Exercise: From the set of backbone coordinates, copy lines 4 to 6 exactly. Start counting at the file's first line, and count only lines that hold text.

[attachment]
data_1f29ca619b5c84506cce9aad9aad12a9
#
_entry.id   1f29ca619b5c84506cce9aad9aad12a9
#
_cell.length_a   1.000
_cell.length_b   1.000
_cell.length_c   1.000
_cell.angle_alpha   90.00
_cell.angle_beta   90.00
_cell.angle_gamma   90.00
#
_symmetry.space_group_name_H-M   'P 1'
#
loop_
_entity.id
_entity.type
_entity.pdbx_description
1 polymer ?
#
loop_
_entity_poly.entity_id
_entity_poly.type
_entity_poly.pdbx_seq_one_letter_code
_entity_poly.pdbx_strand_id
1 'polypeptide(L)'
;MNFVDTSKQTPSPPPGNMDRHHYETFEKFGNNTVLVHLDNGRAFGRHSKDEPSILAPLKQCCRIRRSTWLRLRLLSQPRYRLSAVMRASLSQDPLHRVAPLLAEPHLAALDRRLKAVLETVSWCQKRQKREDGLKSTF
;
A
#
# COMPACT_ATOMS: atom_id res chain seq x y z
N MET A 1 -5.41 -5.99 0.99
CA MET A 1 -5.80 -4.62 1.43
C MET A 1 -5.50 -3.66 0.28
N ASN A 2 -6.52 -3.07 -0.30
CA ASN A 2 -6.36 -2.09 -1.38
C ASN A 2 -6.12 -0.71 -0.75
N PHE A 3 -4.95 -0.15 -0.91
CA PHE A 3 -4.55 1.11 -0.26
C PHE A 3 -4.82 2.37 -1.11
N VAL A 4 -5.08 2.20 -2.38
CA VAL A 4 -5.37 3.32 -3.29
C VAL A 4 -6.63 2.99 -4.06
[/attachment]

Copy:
#
_cell.length_a   1.000
_cell.length_b   1.000